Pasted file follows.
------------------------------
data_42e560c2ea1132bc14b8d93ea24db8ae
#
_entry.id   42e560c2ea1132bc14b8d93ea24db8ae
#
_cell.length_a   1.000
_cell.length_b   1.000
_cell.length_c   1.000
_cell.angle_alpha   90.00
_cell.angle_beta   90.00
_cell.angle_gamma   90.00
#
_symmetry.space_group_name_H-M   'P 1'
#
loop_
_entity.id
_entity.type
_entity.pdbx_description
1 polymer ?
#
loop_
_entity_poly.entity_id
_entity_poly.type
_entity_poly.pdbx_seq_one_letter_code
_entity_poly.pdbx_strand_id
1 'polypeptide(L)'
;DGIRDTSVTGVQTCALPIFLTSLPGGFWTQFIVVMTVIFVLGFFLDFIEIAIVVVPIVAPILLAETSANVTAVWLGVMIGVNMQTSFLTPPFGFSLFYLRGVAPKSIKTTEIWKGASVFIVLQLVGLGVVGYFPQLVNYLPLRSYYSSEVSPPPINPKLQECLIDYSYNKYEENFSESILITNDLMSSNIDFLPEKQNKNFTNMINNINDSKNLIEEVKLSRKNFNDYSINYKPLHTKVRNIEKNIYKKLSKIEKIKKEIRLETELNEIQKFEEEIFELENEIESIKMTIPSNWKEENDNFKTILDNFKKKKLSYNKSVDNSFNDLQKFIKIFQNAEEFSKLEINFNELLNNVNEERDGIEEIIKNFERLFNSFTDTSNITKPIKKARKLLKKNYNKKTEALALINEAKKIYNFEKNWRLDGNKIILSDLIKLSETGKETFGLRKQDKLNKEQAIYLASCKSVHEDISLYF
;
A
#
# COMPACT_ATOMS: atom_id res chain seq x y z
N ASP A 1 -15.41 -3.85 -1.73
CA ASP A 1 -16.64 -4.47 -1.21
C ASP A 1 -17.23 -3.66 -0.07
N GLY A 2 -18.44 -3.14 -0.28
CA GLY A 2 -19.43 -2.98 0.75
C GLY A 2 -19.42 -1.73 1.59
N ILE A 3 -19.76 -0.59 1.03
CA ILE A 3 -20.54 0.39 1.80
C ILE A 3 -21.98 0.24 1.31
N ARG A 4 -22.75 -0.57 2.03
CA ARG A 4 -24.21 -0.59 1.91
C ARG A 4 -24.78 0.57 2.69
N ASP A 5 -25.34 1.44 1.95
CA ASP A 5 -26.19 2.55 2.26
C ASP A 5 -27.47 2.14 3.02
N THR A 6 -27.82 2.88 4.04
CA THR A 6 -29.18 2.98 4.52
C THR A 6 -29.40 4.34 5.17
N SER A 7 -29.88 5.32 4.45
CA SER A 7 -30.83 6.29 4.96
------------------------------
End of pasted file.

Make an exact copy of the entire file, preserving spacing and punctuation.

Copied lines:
data_42e560c2ea1132bc14b8d93ea24db8ae
#
_entry.id   42e560c2ea1132bc14b8d93ea24db8ae
#
_cell.length_a   1.000
_cell.length_b   1.000
_cell.length_c   1.000
_cell.angle_alpha   90.00
_cell.angle_beta   90.00
_cell.angle_gamma   90.00
#
_symmetry.space_group_name_H-M   'P 1'
#
loop_
_entity.id
_entity.type
_entity.pdbx_description
1 polymer ?
#
loop_
_entity_poly.entity_id
_entity_poly.type
_entity_poly.pdbx_seq_one_letter_code
_entity_poly.pdbx_strand_id
1 'polypeptide(L)'
;DGIRDTSVTGVQTCALPIFLTSLPGGFWTQFIVVMTVIFVLGFFLDFIEIAIVVVPIVAPILLAETSANVTAVWLGVMIGVNMQTSFLTPPFGFSLFYLRGVAPKSIKTTEIWKGASVFIVLQLVGLGVVGYFPQLVNYLPLRSYYSSEVSPPPINPKLQECLIDYSYNKYEENFSESILITNDLMSSNIDFLPEKQNKNFTNMINNINDSKNLIEEVKLSRKNFNDYSINYKPLHTKVRNIEKNIYKKLSKIEKIKKEIRLETELNEIQKFEEEIFELENEIESIKMTIPSNWKEENDNFKTILDNFKKKKLSYNKSVDNSFNDLQKFIKIFQNAEEFSKLEINFNELLNNVNEERDGIEEIIKNFERLFNSFTDTSNITKPIKKARKLLKKNYNKKTEALALINEAKKIYNFEKNWRLDGNKIILSDLIKLSETGKETFGLRKQDKLNKEQAIYLASCKSVHEDISLYF
;
A
#
# COMPACT_ATOMS: atom_id res chain seq x y z
N ASP A 1 -15.41 -3.85 -1.73
CA ASP A 1 -16.64 -4.47 -1.21
C ASP A 1 -17.23 -3.66 -0.07
N GLY A 2 -18.44 -3.14 -0.28
CA GLY A 2 -19.43 -2.98 0.75
C GLY A 2 -19.42 -1.73 1.59
N ILE A 3 -19.76 -0.59 1.03
CA ILE A 3 -20.54 0.39 1.80
C ILE A 3 -21.98 0.24 1.31
N ARG A 4 -22.75 -0.57 2.03
CA ARG A 4 -24.21 -0.59 1.91
C ARG A 4 -24.78 0.57 2.69
N ASP A 5 -25.34 1.44 1.95
CA ASP A 5 -26.19 2.55 2.26
C ASP A 5 -27.47 2.14 3.02
N THR A 6 -27.82 2.88 4.04
CA THR A 6 -29.18 2.98 4.52
C THR A 6 -29.40 4.34 5.17
N SER A 7 -29.88 5.32 4.45
CA SER A 7 -30.83 6.29 4.96